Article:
-- Nicolas Pelham is a senior analyst with Crisis Group’s Middle East and North Africa Program based in Amman. He was an Arabic translator at London’s Islamic Law Chambers in the early 1990s, then a reporter in the Middle East for the BBC and The Economist (talk about being an ideological bridge-builder!). His first book will be coming out this year.

-- Francesca Lawe-Davies is an analyst covering southern Thailand and Papua for Crisis Group’s South East Asia Project based in Jakarta. She has an honors degree in Government and International Relations from the University of Sydney, speaks Indonesian and French, and previously worked for a ridiculously admirable entity, SOS Doctors.

-- Markus Schultze-Kraft heads Crisis Group’s Colombia / Andean Region Project based in Bogota. With the help of one analyst and one research assistant he reports on developments in four Latin American countries. He earned a Ph.D. in Politics at Oxford in 2001 and has devoted himself to Crisis Group work ever since.

-- Chi Mgbako is a junior researcher with Crisis Group’s West Africa Project based in Dakar. She recently earned a law degree from Harvard. While in law school she represented African refugees in U.S. political asylum proceedings, and prior to that she taught African women’s history in Ghana and interned with three different NGOs.

As you might surmise from those brief bios, the majority of Crisis Group’s staff people are not U.S. citizens. The Washington Office intern told me that statistics don't exist on that subject, but agreed that my guesstimate of “under 20%” was probably accurate. Crisis Group does boast that its staff represents over 40 nationalities and speaks over 50 languages -- not bad for 120 people.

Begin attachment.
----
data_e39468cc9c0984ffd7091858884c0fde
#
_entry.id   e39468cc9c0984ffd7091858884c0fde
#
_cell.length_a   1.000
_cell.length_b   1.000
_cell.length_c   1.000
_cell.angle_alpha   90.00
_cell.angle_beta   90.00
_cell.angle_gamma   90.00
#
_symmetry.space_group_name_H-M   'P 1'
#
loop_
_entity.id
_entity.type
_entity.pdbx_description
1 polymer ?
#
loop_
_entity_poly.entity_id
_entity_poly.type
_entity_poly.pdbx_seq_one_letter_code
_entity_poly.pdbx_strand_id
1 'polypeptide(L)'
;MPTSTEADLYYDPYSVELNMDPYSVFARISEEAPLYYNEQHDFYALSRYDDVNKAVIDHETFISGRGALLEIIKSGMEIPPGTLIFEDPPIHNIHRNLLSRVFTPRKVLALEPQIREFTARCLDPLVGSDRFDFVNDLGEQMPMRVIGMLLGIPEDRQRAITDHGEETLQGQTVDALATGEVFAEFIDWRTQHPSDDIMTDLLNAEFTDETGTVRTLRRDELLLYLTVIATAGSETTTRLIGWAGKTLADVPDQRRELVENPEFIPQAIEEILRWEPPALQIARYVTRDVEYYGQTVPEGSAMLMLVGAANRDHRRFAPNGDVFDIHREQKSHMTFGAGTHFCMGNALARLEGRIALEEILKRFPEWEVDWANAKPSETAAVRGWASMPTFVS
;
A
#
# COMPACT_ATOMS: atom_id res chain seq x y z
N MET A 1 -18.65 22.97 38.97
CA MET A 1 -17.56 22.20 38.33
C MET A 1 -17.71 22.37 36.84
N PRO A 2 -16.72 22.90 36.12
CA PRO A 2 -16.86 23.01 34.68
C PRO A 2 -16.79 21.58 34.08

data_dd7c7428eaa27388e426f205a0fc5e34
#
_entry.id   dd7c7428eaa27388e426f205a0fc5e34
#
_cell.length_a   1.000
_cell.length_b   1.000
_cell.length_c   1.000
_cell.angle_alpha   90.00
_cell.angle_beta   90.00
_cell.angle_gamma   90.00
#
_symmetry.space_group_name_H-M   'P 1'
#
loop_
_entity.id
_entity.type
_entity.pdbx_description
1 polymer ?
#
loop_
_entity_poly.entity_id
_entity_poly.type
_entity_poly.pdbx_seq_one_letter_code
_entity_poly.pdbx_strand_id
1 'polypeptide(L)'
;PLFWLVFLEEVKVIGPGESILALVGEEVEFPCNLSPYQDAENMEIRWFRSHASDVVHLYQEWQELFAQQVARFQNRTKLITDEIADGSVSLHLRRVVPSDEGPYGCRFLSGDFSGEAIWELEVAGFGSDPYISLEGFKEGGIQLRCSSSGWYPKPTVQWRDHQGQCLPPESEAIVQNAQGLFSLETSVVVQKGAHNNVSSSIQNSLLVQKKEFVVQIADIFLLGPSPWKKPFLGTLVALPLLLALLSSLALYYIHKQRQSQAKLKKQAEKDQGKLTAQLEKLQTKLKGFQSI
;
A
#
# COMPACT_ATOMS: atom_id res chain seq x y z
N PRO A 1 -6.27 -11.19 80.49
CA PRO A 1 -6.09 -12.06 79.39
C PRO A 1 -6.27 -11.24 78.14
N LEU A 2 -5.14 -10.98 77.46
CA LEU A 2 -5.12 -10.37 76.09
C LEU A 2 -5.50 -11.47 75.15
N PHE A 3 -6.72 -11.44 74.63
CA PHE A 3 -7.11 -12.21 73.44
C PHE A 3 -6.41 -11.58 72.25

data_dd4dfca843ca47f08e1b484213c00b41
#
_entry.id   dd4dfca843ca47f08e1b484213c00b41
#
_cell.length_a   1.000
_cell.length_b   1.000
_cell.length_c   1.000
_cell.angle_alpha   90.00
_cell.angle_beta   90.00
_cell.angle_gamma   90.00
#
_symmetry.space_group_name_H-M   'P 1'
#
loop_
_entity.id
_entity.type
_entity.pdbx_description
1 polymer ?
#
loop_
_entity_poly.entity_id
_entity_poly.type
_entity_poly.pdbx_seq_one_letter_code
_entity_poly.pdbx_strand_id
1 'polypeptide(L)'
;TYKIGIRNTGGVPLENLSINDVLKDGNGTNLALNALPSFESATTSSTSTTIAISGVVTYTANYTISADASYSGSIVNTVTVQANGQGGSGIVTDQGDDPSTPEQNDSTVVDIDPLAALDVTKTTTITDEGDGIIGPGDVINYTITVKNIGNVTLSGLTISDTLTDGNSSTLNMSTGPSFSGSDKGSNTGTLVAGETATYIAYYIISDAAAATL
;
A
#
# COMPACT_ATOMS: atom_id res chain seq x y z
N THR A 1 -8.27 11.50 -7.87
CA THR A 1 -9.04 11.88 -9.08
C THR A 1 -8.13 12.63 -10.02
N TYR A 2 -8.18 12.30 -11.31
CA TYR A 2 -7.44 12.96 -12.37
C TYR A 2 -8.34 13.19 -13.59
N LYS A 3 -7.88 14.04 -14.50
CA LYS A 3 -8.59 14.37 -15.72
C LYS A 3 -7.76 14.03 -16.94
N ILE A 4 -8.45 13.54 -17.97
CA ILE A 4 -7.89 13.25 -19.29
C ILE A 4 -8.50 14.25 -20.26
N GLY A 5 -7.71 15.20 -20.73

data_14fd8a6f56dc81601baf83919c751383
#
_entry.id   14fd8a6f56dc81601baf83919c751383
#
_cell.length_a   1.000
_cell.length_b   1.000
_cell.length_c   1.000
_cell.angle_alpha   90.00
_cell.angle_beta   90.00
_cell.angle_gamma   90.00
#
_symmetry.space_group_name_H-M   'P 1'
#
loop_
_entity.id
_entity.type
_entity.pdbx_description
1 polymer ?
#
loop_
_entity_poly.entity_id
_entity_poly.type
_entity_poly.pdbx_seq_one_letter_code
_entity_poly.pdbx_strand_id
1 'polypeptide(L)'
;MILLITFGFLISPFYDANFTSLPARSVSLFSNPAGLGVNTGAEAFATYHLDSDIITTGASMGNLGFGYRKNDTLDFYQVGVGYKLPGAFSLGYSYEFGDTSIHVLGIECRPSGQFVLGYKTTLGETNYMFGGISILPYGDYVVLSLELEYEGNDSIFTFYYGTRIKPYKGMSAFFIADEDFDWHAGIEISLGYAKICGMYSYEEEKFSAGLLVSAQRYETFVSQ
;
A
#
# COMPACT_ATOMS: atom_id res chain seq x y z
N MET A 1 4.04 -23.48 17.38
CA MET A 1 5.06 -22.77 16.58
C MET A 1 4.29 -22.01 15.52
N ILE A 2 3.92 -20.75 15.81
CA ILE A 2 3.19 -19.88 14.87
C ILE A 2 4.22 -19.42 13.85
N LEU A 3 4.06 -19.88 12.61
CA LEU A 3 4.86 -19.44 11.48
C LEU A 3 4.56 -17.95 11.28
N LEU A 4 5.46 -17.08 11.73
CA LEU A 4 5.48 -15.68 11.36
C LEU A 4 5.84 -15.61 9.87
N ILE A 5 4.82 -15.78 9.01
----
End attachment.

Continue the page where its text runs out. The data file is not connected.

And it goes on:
He who pays the piper . . . ?

Crisis Group’s budget was nearly $12 million last year. According to its 2006 Annual Report, 41% of that came from governments, 39% from foundations, and the rest from wealthy individuals and a few corporations.

In his widely circulated paper “The International Crisis Group: Who Pays the Piper?,” left-wing analyst Jan Oberg argues that having such supporters means that Crisis Group must and does trim its sails when analyzing situations or recommending public policies.

Anyone who reads Crisis Group’s documents, though, may beg to differ. The analyses and recommendations are as admirably pragmatic-and-visionary as can be, given the world we're living in.

Oberg’s underlying assumption seems to be that financially successful individuals, governments, foundations, and corporations couldn’t possibly want to know the unvarnished truth or take effective steps to make the world work better in the long-term. I would argue that that is an outmoded assumption. Any successful entity in the 21st century needs to know its real situation and its viable, long-term alternatives.